Clarissa Waites, PhD

  • Associate Professor of Pathology and Cell Biology and Neuroscience
Profile Headshot


Academic Appointments

  • Associate Professor of Pathology and Cell Biology and Neuroscience


  • Female

Credentials & Experience

Education & Training

  • PhD, Neuroscience, University of California , San Francisco
  • BS, Biological Sciences, Stanford University


Excitatory synapses in the central nervous system must simultaneously be plastic, in order to change their response properties over time, and stable, in order to persist for weeks to months, or even throughout an organism’s lifetime. Defects in either property can lead to neurodevelopmental or neurodegenerative disorders, severely compromising cognition and quality of life. My laboratory studies the molecular mechanisms underlying these two critical yet seemingly contradictory synaptic properties. Our focus is on protein ubiquitination, a post-translational modification that targets proteins for degradation and has less-understood roles in coordinating their trafficking and binding interactions. At synapses, “regulated” ubiquitination is implicated in synapse formation/stabilization, neurotransmitter release, and plasticity mechanisms, while “dysregulated” ubiquitination is linked to synapse destabilization/loss and the etiology of several devastating neurodegenerative diseases. Accordingly, our major areas of investigation are: 1) how ubiquitination regulates normal synaptic function, focusing on its roles in neurotransmitter release, 2) how the ubiquitin proteasome system and other degradative pathways (e.g. autophagy, ESCRT system) regulate protein degradation at the synapse, and 3) how imbalances in synaptic protein ubiquitination/degradation disrupt protein homeostasis and lead to neurodegeneration. To address these questions, we perform gain and loss-of-function studies in primary neuronal cultures and brain slices, using a sophisticated lentiviral delivery system, quantitative live-cell imaging, electrophysiology, and biochemistry.

Research Interests

  • Cellular/Molecular/Developmental Neuroscience
  • Neural Degeneration and Repair
  • Neurobiology of Learning and Memory
  • Synapses and Circuits

Selected Publications

Waites CL, Leal-Ortiz SA, Okerlund N, Dalke H, Fejtova A, Altrock WD, Gundelfinger ED, Garner CC (2013) Bassoon and Piccolo maintain synapse integrity by regulating protein ubiquitination and degradation. EMBO J., 32(7):954-69.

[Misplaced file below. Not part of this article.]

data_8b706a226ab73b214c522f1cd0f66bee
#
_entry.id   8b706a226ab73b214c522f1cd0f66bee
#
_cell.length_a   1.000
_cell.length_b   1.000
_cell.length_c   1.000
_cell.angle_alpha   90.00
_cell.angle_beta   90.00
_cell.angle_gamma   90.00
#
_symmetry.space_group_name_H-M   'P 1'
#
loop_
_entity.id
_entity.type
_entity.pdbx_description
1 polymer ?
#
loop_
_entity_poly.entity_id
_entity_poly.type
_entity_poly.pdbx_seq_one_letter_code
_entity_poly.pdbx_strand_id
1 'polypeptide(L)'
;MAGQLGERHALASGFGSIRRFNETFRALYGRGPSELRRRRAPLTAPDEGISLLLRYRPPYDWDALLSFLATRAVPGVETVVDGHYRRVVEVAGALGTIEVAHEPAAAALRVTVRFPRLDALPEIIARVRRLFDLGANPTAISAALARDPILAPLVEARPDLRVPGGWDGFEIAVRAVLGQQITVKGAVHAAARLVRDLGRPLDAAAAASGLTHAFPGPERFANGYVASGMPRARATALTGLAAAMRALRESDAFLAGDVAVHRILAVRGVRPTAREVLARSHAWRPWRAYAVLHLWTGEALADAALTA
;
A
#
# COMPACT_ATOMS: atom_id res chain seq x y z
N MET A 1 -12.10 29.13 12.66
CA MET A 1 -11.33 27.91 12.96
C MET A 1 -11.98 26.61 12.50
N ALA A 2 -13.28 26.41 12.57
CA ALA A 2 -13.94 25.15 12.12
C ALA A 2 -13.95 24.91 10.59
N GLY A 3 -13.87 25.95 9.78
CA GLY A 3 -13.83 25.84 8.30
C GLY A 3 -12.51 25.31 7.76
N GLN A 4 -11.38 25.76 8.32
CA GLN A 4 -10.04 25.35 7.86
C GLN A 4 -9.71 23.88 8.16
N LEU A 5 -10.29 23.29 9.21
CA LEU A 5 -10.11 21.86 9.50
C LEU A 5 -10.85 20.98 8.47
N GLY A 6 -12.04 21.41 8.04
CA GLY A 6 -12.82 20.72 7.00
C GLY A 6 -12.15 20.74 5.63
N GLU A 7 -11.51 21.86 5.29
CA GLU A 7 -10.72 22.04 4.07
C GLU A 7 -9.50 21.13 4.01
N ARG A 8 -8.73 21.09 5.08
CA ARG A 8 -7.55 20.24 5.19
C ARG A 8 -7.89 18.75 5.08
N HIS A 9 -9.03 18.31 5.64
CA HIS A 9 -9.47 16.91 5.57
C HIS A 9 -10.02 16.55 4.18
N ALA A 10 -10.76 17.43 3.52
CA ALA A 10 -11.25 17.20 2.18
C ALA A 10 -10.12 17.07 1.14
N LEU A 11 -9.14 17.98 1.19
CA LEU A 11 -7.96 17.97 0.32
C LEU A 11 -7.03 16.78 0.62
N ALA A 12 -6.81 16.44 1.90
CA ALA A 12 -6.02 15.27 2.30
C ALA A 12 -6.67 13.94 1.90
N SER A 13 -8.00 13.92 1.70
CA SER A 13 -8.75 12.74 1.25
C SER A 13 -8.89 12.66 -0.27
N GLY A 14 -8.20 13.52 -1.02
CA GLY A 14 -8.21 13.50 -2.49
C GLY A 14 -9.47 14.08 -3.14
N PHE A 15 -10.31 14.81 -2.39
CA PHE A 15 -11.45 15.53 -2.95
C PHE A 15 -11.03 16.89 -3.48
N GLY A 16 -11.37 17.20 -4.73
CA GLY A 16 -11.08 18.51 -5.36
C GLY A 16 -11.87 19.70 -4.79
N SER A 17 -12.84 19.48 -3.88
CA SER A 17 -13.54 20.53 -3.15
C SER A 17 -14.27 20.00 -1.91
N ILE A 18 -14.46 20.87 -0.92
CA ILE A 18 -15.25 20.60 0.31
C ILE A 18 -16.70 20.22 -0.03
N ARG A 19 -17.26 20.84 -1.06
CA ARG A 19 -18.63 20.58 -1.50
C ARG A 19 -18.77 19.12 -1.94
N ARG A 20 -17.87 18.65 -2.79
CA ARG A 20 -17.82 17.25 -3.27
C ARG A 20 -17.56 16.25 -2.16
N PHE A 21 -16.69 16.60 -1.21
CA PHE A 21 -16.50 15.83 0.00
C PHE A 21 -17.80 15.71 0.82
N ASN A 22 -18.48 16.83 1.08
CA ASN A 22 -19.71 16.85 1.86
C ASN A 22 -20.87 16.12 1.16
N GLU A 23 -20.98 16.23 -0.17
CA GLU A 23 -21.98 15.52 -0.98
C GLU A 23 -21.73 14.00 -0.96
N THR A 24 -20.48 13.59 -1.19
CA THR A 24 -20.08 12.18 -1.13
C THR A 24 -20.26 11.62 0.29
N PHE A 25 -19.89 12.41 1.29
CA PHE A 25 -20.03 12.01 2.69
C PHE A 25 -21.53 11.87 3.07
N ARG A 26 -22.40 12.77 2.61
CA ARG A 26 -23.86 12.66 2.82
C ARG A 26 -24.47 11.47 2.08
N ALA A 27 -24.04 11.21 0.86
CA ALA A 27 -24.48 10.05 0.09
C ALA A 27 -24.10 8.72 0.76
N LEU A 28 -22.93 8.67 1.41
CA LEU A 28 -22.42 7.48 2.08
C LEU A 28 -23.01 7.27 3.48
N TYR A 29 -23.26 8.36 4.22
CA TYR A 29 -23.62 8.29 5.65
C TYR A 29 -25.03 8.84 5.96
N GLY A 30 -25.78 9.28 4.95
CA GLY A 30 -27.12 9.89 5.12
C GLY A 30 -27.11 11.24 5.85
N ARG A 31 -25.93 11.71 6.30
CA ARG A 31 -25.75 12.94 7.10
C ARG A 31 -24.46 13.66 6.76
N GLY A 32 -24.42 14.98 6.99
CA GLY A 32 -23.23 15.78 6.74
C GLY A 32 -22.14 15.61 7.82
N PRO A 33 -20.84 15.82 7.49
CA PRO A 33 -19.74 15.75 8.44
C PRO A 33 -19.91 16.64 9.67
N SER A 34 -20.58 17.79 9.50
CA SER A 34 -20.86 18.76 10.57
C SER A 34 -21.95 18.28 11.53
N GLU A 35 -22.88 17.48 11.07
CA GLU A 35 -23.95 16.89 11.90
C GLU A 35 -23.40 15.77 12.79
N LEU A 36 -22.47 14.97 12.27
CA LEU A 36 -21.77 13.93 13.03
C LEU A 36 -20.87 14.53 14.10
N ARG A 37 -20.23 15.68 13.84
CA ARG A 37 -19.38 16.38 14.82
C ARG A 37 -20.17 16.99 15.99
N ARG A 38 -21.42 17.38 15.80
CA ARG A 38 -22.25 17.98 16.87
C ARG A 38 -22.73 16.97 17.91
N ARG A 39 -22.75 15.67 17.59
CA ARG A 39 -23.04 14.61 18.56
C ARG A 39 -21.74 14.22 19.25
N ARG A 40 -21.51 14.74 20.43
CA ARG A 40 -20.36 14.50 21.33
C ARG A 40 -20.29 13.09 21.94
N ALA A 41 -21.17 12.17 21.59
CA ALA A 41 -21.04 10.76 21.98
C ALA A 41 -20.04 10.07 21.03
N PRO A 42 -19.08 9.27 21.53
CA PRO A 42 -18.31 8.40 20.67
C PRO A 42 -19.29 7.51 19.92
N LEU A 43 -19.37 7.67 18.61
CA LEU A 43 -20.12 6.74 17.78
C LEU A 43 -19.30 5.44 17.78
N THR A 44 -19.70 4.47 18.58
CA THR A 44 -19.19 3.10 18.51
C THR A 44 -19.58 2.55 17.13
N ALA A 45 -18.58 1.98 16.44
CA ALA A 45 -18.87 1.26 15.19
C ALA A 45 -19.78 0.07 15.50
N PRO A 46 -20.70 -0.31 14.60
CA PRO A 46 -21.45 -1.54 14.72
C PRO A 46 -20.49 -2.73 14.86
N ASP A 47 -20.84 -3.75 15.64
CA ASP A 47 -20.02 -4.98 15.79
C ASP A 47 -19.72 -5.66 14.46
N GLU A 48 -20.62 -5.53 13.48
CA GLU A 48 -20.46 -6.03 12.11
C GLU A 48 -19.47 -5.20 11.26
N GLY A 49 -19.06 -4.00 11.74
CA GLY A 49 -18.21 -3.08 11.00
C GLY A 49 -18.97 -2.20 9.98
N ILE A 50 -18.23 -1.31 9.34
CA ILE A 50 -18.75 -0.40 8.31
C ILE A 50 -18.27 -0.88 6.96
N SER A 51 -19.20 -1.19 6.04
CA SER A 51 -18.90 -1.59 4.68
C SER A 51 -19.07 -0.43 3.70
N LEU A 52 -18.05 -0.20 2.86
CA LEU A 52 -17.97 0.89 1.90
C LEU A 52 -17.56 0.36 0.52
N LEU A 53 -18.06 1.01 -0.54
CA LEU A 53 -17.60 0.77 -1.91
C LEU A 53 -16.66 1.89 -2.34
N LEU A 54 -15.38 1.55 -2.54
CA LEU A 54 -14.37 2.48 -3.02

Waites CL, Garner CC (2011) Presynaptic function in health and disease. Trends Neurosci. 34(6): 326-37.

Waites CL, Leal-Ortiz SA, Andlauer TFM, Sigrist SJ, Garner CC. (2011) Piccolo regulates the dynamic assembly of presynaptic F-Actin. J Neurosci. 31(40):14250-63.

Li D, Specht CG, Waites CL, Butler-Munro C, Leal-Ortiz SA, Foote JW, Genoux D, Garner CC, Montgomery JM (2011) SAP97 directs NMDA receptor spine targeting and synaptic plasticity. J Physiol. 589(18):4491-510.

Hua Z, Leal-Ortiz SA, Foss SM, Waites CL, Garner CC, Voglmaier SM, and Edwards, RH (2011) v-SNARE composition distinguishes synaptic vesicle pools. Neuron. 71(3):474-87.

Waites CL, Garner CC (2011) Presynaptic function in health and disease. Trends Neurosci. 34(6): 326-37.

Jeyifous O, Waites CL, Specht CG, Fujisawa S, Schubert M, Lin EI, Marshall J, Aoki C, de Silva T, Montgomery JM, Garner CC, Green WN (2009) SAP97 and CASK mediate sorting of NMDA receptors through a previously unknown secretory pathway. Nat Neurosci. 12(18):1011-9.

Waites CL*, Specht CG* (*contributed equally), Haertel K, Leal-Ortiz S, Genoux D, Li D, Drisdel RC, Jeyifous O, Cheyne JE, Green WN, Montgomery JM, Garner CC (2009) Synaptic SAP97 isoforms regulate AMPA receptor dynamics and access to presynaptic glutamate. J Neurosci. 29(14):4332-4345.

Leal-Ortiz S*, Waites CL* (*contributed equally), Terry-Lorenzo R, Zamorano P, Gundelfinger ED, Garner CC (2008) Piccolo modulation of Synapsin1a dynamics regulates synaptic vesicle exocytosis. J Cell Biol. 181:831-846.

Regalado MP, Terry-Lorenzo RT, Waites CL, Garner CC, Malenka RC (2006) Transsynaptic signaling by postsynaptic synapse-associated protein 97. J Neurosci. 26(8): 2343-57.

Garner CC, Waites CL, Ziv NE (2006) Synapse development: still looking for the forest, still lost in the trees. Cell Tissue Res. 326:249-62.

Waites CL, Craig AM, Garner CC (2005) Mechanisms of vertebrate synaptogenesis. Ann Rev Neurosci. 28:251-74.